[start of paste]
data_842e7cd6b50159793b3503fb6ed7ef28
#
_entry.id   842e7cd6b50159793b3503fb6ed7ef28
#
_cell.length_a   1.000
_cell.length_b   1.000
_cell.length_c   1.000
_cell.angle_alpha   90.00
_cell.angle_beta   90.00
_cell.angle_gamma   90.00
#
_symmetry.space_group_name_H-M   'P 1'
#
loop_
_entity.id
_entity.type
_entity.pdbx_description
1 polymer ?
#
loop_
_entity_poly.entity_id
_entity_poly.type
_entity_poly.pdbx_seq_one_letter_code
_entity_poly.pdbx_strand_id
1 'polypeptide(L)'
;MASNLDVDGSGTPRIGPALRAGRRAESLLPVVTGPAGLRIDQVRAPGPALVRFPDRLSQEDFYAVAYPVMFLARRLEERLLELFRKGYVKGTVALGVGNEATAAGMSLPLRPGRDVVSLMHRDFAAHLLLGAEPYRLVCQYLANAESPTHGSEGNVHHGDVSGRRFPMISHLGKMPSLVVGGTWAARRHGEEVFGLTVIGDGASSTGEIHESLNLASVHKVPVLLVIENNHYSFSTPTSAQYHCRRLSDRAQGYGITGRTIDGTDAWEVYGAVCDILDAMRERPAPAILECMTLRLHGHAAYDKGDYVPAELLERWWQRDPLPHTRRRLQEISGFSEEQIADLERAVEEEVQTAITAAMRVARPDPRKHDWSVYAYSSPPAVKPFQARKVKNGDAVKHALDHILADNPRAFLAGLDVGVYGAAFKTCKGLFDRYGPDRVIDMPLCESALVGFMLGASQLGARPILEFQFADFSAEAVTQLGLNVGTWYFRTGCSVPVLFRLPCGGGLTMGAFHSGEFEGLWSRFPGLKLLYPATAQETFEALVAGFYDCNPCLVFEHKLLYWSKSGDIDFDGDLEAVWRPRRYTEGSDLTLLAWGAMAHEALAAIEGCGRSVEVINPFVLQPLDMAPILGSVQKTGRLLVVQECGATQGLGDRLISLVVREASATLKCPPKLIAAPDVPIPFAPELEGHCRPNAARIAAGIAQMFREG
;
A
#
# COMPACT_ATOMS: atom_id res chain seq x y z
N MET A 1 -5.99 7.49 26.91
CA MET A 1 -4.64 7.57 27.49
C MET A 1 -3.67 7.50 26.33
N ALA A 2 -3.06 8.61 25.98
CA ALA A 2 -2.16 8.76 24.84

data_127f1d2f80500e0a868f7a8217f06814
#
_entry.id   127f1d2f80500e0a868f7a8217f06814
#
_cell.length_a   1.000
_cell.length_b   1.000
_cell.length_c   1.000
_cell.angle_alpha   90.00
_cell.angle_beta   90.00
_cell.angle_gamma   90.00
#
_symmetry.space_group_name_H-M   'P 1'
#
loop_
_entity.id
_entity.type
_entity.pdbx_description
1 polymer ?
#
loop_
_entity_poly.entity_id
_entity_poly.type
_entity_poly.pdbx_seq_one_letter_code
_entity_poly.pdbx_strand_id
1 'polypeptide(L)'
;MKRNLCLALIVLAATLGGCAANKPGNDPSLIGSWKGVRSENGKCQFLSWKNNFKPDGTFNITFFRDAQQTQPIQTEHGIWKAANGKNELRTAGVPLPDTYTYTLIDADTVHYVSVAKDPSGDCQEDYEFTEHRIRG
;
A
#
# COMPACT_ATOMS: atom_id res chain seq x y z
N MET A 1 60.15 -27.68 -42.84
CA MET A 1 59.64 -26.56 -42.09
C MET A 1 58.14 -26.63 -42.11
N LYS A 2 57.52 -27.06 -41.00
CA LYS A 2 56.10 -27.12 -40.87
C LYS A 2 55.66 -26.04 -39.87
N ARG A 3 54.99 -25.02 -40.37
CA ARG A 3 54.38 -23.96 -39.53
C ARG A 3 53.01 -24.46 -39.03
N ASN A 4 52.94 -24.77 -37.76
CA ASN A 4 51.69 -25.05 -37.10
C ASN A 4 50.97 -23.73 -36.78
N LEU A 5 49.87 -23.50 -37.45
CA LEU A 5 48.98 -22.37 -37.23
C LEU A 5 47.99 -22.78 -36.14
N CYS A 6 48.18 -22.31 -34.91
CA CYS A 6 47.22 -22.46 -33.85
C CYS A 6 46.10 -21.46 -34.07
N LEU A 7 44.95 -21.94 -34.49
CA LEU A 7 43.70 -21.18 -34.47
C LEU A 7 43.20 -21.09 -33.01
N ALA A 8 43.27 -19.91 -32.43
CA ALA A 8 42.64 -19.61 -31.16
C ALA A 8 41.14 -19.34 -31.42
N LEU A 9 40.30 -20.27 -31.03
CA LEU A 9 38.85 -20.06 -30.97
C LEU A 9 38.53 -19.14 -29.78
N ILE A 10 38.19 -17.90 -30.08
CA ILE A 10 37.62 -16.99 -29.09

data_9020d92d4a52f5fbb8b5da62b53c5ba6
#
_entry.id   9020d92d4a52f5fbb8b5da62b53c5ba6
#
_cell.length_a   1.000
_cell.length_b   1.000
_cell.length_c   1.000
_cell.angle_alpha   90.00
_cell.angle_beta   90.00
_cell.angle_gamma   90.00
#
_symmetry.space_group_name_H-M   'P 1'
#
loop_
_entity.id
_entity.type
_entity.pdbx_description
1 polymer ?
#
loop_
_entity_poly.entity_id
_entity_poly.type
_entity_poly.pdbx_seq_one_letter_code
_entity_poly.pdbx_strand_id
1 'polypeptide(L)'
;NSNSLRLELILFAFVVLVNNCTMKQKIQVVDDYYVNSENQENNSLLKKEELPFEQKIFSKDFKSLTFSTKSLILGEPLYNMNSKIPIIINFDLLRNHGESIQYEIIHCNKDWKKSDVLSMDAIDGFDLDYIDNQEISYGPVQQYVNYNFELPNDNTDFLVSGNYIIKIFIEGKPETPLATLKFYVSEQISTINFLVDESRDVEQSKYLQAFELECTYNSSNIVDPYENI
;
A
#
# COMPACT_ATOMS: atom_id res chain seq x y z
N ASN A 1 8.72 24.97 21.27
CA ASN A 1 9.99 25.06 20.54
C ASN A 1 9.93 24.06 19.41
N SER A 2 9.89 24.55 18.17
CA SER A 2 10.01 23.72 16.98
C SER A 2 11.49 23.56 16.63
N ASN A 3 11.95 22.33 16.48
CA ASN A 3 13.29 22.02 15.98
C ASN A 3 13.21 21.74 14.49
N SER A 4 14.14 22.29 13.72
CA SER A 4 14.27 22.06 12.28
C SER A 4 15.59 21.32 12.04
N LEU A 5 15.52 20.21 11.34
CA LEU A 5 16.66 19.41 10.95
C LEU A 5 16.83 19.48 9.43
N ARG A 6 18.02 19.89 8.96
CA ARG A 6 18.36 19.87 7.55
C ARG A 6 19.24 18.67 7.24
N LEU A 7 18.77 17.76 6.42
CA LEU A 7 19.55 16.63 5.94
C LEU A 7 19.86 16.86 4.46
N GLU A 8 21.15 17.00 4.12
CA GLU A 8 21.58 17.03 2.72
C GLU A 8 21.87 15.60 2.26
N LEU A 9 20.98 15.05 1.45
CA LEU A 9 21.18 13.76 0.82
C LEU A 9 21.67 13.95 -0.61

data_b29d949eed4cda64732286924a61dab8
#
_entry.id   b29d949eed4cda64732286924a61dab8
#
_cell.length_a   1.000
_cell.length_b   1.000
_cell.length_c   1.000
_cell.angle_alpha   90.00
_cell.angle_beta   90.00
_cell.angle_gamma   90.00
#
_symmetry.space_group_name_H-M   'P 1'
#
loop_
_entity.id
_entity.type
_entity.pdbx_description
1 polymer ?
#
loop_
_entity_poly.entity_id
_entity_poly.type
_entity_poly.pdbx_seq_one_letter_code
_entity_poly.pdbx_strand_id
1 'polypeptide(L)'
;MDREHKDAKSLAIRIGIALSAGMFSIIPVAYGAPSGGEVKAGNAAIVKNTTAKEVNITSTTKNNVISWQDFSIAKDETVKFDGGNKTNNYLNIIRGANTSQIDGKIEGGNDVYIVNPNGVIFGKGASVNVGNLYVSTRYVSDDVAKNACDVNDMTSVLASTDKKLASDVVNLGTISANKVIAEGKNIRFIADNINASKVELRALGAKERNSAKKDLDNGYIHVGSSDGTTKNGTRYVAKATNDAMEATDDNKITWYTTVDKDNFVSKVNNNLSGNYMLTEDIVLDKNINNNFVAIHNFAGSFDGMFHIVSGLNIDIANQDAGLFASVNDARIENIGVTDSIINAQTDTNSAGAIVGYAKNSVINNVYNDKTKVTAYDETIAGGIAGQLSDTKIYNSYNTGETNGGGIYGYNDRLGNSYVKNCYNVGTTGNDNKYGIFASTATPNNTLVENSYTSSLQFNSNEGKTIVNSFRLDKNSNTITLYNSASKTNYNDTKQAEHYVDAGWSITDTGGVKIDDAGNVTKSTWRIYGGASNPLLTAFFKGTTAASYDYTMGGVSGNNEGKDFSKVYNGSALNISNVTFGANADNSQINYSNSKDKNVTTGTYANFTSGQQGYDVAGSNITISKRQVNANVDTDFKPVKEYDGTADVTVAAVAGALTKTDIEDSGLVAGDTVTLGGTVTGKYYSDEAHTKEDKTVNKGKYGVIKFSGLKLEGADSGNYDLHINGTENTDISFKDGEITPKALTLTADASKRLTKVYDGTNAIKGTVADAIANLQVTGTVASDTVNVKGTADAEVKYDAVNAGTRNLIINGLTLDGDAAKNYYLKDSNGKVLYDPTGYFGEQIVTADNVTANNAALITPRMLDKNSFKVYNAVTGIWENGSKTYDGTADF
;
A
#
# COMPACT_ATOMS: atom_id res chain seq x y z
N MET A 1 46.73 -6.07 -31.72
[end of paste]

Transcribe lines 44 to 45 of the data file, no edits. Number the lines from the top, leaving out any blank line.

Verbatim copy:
_cell.angle_beta   90.00
_cell.angle_gamma   90.00